It’s interesting to note IBM’s strategy here. They are not opening it up to the world and creating another Alta Vista/Google moment, though I believe they clearly could. They are keeping this as a behind the scenes, OEM/consulting play. Their bread is not buttered in consumerland. It’s all about the enterprise, and marketing support, or “buzz reports” as the Merc calls them.
Buzz…or buzzkill? Check this passage from the Merc’s rather short piece:
Gruhl says another client, a security company, wanted to be able to predict for banks whether customers depositing large amounts of cash are connected to money launderers. WebFountain gathered publicly available information, as well as a corporate client’s own internal files, about known money launderers. It then searched through Web data — from newspaper wedding announcements to high school reunion Web sites — to draw any association between bank customers and known criminals. If the links show that someone’s wife has a best friend who is a money launderer, then the bank may have reason to refuse the customer’s money.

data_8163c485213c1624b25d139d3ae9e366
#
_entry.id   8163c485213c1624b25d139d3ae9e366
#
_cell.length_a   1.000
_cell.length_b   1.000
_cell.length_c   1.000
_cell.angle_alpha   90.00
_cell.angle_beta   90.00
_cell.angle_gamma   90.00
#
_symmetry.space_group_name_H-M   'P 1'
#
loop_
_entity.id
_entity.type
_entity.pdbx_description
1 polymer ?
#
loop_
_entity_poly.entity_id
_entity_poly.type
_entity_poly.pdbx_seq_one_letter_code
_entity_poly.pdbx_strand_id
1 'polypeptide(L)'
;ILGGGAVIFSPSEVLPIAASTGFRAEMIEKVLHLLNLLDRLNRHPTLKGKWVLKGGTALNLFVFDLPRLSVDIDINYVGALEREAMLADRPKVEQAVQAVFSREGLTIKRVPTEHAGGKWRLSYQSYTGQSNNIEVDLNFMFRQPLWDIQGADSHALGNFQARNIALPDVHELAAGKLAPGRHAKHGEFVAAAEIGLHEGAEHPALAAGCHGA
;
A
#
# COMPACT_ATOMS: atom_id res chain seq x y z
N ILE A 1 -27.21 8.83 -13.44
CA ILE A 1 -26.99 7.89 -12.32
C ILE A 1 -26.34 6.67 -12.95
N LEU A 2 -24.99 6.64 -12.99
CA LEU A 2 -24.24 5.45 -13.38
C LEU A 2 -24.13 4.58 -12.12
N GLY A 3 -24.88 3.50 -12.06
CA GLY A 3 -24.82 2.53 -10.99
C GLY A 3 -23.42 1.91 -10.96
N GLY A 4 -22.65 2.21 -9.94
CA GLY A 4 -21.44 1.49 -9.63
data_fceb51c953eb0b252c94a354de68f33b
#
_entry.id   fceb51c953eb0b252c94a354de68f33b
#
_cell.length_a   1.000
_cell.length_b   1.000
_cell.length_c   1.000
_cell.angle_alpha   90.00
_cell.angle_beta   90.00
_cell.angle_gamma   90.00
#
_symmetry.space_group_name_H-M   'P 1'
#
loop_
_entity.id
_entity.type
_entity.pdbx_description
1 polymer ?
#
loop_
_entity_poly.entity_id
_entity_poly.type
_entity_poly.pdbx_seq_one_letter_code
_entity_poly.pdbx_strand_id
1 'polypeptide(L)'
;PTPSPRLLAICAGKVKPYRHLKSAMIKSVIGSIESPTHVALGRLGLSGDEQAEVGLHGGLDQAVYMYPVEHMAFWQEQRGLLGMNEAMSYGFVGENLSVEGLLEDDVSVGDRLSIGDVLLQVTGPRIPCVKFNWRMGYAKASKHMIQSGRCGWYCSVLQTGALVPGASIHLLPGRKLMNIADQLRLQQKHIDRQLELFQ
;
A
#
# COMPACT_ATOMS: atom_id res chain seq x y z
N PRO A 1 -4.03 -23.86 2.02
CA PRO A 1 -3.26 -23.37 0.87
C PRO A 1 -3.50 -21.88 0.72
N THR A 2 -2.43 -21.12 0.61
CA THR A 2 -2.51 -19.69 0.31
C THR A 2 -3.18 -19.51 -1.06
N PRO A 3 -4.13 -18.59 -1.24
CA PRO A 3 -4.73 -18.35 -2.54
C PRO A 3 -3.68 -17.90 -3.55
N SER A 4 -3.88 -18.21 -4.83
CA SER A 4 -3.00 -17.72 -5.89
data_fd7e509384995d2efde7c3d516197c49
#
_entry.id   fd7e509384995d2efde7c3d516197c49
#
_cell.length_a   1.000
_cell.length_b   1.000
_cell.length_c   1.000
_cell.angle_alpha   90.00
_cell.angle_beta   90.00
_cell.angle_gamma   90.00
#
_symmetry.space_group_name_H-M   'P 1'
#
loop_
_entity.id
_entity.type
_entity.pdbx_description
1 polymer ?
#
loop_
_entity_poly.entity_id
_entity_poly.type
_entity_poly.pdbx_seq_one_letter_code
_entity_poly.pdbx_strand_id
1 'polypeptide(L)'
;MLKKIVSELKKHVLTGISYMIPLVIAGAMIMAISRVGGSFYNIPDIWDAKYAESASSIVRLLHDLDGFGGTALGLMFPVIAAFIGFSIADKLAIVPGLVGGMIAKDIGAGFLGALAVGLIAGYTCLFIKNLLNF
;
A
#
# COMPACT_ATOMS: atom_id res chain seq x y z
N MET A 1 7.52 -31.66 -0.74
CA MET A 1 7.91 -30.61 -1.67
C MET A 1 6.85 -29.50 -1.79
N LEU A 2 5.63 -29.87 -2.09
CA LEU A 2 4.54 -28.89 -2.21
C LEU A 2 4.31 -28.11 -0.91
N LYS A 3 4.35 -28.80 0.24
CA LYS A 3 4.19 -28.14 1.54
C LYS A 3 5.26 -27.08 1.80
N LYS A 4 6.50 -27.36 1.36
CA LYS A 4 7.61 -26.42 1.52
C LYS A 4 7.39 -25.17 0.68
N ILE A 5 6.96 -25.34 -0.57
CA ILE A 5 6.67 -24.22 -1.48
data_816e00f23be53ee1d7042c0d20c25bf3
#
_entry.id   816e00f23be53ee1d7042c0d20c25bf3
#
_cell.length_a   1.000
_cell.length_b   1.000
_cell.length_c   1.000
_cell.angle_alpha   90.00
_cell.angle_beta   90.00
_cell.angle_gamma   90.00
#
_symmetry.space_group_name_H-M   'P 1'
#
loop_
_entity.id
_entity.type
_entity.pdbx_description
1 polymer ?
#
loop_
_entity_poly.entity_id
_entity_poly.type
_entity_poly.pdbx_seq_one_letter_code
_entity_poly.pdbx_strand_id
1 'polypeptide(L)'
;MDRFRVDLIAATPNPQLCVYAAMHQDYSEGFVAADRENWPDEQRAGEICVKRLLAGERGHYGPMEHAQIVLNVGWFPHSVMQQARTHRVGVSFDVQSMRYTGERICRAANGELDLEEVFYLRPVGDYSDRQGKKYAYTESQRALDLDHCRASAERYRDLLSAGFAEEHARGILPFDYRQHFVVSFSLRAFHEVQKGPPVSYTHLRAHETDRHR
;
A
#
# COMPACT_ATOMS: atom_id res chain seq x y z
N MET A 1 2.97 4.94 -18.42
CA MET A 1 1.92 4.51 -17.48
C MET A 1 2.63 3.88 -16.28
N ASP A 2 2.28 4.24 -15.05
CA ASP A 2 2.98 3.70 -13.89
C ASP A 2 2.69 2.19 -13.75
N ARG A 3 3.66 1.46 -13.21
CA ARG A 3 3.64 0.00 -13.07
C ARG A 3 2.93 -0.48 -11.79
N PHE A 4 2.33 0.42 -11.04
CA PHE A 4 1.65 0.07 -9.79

In contrast to standard search engines that just match patterns, WebFountain takes a subject and analyzes it in 50 different ways, noting how often someone’s name is associated with someone else’s, all in an effort to get a more precise answer to a query.
I’m sure the intelligence community hasn’t been paying attention….
Longer piece on WebFountain via ZDNet here.